In it Together: Cleaning Cairo
In the first of CairoScene reporter Eihab Boraie's social experiments on the streets of Cairo, he asks passing cars to empty out their garbage. Check out how drivers, street vendors and the police reacted...
When stuck in endless traffic, gazing out the passenger window, I often wonder if I am as insignificant as a singular grain of sand in the vast deserts of Egypt. It’s easy to feel small in a big city, especially when that city happens to be as huge and bipolar as Cairo.
On my one to three hour daily commute to work, I am driven to the brink of madness by traffic, sadness at the sight of the garbage and depression by the countless poor selling further garbage for next to nothing while cars are stopped in traffic. Egypt is a charitable nation and for those who peddle tissues, steering wheel covers, balloons and prayers, the exchange of these “goods” is merely a symbolic gesture; they can't find work and need your charity to live.
I could never understand how Egyptians of all classes would without a blink of the eye call Egypt the mother of life and yet, at the same time, collectively continue to disrespect her. Throughout the magical ancient land, desired to be seen by all, is simply a state of injustice and filth. Litter is everywhere and no matter how many brooms are given out, it still seems like we are doomed to deal with the crushing mounds of trash that floods highways, streets and neighbourhoods, not to mention the acrid smell of burning garbage.
On my drives, I felt increasingly hopeless until I witnessed something that changed my perspective on life and Egypt’s chance for a better future. Alone on the side of the road, I spotted a street child walking, periodically picking up litter off the street and putting it in a trash bin. At no point of time did this child ask anyone for money and with his simple selfless act, I knew that there was plenty of good in this country. It’s idealistic but I began to think that if we worked together, we could have Cairo cleaned up faster than electing a president.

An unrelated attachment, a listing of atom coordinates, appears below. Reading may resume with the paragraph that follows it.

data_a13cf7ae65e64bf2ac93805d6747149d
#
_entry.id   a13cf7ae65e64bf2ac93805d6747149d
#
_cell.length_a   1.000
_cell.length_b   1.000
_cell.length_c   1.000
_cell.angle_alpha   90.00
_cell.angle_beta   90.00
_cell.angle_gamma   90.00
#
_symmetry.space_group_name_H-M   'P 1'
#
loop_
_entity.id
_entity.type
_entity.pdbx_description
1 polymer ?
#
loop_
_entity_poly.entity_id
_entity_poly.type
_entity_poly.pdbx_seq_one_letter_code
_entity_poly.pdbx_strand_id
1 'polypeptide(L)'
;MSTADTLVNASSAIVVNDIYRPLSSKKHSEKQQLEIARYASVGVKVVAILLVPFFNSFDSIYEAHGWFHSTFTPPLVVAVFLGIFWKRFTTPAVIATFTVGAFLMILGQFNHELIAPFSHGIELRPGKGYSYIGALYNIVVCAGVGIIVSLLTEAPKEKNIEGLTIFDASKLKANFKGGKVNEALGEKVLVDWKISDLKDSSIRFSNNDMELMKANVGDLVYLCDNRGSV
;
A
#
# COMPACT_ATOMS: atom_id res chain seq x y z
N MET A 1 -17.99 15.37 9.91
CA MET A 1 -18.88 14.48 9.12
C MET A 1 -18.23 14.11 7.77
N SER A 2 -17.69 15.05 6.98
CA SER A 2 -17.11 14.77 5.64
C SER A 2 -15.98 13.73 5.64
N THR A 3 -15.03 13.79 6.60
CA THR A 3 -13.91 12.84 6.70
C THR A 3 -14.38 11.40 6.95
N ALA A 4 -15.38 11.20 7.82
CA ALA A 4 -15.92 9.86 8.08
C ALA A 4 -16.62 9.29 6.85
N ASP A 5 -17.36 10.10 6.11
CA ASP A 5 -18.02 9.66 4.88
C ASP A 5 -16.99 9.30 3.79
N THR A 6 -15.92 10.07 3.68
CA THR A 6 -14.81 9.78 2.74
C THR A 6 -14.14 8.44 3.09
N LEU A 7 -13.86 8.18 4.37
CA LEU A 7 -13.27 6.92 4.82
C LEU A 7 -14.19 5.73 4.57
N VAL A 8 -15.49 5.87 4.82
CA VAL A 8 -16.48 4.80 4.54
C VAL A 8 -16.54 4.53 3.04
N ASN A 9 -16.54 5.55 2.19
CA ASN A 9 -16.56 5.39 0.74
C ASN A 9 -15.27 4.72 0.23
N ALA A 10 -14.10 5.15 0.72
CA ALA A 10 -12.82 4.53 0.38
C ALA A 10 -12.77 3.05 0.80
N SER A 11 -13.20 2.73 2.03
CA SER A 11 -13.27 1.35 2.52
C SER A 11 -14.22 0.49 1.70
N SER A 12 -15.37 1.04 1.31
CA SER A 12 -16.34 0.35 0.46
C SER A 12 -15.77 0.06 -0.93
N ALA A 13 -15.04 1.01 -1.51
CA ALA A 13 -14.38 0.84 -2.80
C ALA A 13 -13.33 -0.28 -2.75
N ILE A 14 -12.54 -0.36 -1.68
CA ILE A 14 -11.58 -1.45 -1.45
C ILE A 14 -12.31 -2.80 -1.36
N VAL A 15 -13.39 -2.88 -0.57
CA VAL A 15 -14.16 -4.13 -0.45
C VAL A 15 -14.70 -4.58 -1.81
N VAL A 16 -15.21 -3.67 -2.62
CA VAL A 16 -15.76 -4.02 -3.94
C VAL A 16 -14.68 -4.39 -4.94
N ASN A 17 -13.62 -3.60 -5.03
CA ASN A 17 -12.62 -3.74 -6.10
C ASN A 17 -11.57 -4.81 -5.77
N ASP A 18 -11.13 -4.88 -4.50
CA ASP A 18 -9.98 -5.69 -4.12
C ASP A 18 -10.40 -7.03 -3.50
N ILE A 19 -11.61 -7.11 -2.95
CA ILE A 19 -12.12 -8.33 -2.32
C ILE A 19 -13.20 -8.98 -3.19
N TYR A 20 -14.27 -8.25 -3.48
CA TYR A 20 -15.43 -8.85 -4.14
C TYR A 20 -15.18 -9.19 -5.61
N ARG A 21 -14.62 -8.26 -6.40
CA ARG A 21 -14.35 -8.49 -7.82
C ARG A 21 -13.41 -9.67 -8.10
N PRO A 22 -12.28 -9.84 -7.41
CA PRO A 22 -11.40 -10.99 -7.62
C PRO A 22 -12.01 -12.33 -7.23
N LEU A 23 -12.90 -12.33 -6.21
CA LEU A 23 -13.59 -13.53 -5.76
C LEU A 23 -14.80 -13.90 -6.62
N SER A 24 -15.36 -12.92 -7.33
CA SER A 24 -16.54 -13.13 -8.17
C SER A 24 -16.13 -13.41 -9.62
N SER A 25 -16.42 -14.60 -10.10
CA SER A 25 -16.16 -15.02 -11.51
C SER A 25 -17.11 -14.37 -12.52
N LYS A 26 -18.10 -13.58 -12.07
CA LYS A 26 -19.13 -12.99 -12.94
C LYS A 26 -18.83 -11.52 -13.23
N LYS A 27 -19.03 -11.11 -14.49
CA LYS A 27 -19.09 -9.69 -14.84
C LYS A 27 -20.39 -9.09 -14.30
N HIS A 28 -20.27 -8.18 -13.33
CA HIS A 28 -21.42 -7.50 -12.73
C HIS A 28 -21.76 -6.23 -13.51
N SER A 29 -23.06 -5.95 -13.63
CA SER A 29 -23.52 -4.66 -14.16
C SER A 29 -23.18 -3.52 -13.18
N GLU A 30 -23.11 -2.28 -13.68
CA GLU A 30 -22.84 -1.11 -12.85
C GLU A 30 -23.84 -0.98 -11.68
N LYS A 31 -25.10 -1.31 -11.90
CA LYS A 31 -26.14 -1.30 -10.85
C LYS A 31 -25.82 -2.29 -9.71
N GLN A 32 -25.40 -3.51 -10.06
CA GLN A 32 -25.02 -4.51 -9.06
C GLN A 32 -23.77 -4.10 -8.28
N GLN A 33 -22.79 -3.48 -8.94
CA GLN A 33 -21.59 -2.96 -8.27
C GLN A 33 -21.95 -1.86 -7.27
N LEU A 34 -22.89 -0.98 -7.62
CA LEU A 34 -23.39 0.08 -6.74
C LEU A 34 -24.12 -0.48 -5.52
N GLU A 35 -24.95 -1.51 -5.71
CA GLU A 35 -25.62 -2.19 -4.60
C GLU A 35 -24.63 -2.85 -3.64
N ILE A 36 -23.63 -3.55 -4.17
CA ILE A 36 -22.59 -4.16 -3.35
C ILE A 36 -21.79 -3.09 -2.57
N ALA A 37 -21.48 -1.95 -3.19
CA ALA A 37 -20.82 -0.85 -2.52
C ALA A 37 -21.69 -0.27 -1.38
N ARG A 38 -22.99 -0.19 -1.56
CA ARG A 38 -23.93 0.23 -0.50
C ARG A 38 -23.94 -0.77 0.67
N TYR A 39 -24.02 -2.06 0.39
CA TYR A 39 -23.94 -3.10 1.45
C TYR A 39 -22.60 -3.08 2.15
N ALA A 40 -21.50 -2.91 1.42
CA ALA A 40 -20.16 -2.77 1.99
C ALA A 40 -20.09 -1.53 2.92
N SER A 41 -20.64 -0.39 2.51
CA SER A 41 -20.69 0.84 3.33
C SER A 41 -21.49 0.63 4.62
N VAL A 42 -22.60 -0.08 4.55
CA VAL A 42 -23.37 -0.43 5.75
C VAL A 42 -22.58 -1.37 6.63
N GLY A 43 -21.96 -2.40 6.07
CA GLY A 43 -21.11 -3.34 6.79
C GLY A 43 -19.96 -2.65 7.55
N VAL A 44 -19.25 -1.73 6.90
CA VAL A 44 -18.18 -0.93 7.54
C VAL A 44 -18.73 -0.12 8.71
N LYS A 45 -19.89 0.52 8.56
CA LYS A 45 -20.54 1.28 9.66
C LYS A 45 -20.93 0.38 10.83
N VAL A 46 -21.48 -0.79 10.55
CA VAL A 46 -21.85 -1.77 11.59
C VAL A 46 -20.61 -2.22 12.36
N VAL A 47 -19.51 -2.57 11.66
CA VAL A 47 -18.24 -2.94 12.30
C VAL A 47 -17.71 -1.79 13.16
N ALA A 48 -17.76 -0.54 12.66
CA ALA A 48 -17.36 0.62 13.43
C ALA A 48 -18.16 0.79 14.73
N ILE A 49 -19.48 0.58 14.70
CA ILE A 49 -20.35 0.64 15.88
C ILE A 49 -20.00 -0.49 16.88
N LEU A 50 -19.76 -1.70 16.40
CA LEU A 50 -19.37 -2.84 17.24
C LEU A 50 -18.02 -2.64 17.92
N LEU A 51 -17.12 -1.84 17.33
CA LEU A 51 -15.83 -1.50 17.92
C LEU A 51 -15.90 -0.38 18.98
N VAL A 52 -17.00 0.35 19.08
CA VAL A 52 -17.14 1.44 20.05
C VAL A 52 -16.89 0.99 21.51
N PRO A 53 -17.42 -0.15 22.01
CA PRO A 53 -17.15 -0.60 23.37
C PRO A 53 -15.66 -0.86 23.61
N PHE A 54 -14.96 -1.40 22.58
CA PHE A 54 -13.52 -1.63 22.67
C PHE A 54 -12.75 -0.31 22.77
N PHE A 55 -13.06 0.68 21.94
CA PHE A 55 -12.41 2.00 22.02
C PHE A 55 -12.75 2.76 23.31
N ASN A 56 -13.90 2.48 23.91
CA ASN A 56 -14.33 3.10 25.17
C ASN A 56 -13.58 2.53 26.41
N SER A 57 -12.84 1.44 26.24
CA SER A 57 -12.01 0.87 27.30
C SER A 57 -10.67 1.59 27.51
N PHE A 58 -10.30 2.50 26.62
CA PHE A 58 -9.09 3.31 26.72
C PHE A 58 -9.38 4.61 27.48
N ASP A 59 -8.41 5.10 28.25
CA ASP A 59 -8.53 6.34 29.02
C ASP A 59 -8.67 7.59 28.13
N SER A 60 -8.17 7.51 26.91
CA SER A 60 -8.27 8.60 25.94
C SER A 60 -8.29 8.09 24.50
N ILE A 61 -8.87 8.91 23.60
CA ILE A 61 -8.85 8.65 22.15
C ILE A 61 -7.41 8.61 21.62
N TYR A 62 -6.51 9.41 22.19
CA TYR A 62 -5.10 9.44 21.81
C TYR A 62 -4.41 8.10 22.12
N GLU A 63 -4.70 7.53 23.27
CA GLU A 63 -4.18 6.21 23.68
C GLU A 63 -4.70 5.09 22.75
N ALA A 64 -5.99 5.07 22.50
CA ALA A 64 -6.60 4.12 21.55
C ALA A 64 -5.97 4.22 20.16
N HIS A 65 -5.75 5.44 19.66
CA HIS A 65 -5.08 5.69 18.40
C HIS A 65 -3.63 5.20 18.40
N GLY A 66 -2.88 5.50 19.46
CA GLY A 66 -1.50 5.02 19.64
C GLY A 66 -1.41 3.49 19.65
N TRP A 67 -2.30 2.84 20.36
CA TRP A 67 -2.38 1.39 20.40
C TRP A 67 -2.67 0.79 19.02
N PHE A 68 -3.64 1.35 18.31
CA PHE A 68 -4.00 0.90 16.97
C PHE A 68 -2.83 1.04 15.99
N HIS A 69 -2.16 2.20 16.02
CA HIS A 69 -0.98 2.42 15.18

Inspired to do something – anything –to help clean the streets, I decided to spend two hours of my day in one of Cairo's most notorious squares, El Nahda, close to Cairo University. This square is the site of multiple bombings and student clashes. I figured that if I armed myself with nothing but a garbage bag, a videographer, a Go-Pro camera and a will to clean, then anyone could see how easy and safely one could clean up Cairo. It’s hard to describe the sensation one feels when everyone in a busy square is looking at you. What I thought would be a simple task of becoming a walking, talking garbage bin, proved not to be without its obstacles, as a change is never easy to accept.
There was a sense of electricity that flooded the air as I weaved through traffic like a fast food delivery man without a scooter, collecting garbage that would otherwise end up on the street. By facing the reality that someone has got to clean up Cairo, I found myself met with several praises and prayers from commuters who wished they could join me (but as usual, they were late to something). At the same time, my motives and identity were being questioned and on several occasions both our videographer, Mahy Sherif, and I were met with anger and hostility.
As I was sashaying my way between cars and microbuses collecting garbage, an old woman in a niqab stopped Mahy and tried to force her to leave her turf. I arrived just as she had backed off, conceding her square to us.
By the end of the day, I realised that this experience was less about me getting rid of my guilt, and more to do with conducting a rewarding social experiment. Through observation, I came to three different conclusions, in the form of equations, from the time I spent cleaning the streets:
Time = garbage + money
Egyptians have a high tolerance for change, and if you’re like me, you wouldn’t miss the tissue packets and balloons sold by the side of the road. Why can’t the norm be for those vendors to collect the trash from people’s cars (trash that often gets tossed onto the streets) and donate to those doing their part to clean Om el Donia?
Time = SHOW ME YOUR BATA2A
From traffic cops and steering wheel cover sellers, to secret police and ordinary civilians, every 20 minutes that passed, someone asked me to provide my citizenship card and questioned my motives. Every time I was asked to provide proof, I instead offered a plastic bag and welcomed them to join me. When that didn’t work, I relied on my broken Arabic to breakdown communication and played ignorant as I continued my experiment.
Time = (Praise + Prayers)² – Insults
The overwhelming amount of praises and prayers I received vastly overshadowed the insults and condescending looks for doing something “bee2a” (something trashy and uncouth). As far as I am concerned, there is nothing “bee2a” about caring for your bee2a (the original meaning of this word is ‘environment’). In fact, it’s quite opposite; it’s patriotic to help keep the country clean, and to try to make Egypt a home we can be proud of. Besides, aren’t we In it Together?